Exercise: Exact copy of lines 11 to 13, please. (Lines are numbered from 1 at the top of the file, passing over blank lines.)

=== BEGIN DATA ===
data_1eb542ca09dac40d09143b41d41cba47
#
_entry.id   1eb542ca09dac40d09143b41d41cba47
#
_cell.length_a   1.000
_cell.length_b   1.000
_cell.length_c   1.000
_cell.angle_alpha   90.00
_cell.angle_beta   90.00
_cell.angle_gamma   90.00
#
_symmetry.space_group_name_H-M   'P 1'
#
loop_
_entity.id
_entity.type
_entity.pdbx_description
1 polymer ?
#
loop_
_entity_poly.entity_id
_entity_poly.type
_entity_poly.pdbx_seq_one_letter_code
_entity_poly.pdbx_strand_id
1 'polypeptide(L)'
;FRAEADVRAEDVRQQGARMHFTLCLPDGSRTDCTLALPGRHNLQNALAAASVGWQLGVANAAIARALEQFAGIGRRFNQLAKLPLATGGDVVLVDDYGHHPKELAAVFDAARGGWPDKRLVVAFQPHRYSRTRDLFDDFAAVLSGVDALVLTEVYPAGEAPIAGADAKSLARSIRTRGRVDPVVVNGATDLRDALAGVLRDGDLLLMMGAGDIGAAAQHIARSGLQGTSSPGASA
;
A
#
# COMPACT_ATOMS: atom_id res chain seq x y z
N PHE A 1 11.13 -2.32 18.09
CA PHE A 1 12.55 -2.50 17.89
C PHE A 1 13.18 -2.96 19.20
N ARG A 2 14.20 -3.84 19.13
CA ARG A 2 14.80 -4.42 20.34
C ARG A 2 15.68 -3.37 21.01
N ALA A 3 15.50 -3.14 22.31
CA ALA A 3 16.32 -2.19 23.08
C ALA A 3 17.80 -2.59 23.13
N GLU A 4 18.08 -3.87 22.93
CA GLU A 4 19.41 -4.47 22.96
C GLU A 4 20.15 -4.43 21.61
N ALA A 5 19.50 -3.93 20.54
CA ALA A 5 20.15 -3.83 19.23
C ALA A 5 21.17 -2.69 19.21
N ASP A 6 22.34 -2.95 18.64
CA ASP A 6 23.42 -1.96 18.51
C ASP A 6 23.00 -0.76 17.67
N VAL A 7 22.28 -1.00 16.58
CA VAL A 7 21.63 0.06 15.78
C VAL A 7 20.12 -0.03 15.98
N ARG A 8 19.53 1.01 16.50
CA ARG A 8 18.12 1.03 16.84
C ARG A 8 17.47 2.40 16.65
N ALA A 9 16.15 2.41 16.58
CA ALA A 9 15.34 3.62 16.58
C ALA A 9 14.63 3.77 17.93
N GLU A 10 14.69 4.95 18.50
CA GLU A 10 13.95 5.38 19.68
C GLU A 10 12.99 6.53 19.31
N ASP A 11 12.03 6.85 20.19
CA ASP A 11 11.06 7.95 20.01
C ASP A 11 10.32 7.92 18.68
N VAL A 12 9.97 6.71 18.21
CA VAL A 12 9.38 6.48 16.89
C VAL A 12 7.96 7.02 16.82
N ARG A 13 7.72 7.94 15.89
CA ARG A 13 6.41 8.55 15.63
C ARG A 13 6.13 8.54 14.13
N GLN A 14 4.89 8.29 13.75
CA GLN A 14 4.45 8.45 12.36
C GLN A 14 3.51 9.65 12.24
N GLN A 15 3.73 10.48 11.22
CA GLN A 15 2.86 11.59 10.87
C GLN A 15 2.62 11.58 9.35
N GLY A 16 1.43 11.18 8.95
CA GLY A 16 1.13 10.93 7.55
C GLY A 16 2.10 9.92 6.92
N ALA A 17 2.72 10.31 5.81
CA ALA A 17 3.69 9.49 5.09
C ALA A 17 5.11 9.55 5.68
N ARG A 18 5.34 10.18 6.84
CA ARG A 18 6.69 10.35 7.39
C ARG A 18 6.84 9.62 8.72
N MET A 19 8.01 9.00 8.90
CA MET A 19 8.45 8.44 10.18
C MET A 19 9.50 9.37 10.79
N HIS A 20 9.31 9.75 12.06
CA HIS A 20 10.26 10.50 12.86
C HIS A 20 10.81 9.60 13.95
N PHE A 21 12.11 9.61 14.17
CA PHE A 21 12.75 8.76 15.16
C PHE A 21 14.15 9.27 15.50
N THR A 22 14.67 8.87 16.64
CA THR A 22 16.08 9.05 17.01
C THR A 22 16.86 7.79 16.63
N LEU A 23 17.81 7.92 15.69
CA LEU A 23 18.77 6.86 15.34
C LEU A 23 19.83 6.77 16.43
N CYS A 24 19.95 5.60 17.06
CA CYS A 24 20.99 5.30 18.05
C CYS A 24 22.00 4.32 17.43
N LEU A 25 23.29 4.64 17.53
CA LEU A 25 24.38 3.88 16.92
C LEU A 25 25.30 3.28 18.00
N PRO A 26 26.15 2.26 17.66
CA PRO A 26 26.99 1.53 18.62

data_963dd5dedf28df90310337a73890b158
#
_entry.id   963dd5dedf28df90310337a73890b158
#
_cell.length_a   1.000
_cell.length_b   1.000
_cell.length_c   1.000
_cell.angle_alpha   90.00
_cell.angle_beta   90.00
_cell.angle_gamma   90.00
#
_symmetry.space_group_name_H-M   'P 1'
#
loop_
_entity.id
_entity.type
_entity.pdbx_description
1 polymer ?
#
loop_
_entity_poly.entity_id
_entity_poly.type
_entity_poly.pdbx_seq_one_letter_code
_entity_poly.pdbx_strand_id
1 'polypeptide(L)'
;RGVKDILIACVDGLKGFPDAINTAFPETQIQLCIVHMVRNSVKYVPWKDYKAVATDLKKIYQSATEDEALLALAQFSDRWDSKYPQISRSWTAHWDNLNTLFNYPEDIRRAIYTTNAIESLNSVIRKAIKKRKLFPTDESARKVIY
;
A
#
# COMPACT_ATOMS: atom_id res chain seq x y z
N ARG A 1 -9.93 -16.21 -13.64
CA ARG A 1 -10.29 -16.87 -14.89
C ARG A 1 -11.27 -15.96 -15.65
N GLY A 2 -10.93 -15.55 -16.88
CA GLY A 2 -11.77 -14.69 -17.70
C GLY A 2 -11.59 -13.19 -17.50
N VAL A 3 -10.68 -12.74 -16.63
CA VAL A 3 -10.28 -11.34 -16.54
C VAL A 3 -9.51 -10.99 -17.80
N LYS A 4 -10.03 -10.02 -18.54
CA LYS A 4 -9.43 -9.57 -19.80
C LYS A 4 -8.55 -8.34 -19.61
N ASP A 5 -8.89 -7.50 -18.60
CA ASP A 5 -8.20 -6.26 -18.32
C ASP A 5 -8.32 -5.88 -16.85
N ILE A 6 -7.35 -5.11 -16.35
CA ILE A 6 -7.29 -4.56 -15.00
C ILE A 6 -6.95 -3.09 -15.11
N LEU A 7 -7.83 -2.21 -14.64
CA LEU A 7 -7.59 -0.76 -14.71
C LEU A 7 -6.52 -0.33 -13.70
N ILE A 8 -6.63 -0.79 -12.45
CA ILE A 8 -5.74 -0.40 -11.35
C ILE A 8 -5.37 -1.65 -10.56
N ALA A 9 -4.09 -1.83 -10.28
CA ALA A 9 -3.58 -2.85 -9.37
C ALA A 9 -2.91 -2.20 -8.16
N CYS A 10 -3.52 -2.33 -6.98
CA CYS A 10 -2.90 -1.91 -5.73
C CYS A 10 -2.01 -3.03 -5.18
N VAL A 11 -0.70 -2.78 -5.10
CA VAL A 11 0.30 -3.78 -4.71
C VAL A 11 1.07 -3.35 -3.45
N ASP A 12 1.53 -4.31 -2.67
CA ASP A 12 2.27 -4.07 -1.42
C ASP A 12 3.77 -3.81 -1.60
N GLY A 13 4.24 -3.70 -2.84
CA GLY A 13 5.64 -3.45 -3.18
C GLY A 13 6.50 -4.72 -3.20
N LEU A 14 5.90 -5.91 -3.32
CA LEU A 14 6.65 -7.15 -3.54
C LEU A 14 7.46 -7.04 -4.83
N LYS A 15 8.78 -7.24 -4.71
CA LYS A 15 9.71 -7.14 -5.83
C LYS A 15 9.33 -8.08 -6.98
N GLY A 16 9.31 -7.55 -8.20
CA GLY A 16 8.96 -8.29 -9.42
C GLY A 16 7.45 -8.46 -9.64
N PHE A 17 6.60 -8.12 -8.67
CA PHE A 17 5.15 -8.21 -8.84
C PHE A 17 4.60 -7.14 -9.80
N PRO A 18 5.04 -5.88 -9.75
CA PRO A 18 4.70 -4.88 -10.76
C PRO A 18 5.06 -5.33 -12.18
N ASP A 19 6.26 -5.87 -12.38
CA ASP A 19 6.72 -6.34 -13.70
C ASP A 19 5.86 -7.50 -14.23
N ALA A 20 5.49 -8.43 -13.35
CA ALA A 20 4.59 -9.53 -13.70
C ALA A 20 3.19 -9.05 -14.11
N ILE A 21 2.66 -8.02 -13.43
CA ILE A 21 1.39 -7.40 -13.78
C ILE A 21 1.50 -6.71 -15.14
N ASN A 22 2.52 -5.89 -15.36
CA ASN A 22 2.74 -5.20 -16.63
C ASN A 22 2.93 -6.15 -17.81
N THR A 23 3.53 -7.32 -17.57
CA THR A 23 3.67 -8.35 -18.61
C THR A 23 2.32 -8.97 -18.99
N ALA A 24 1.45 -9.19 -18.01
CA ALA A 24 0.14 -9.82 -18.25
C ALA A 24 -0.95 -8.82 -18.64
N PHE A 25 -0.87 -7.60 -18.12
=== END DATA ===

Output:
#
_symmetry.space_group_name_H-M   'P 1'
#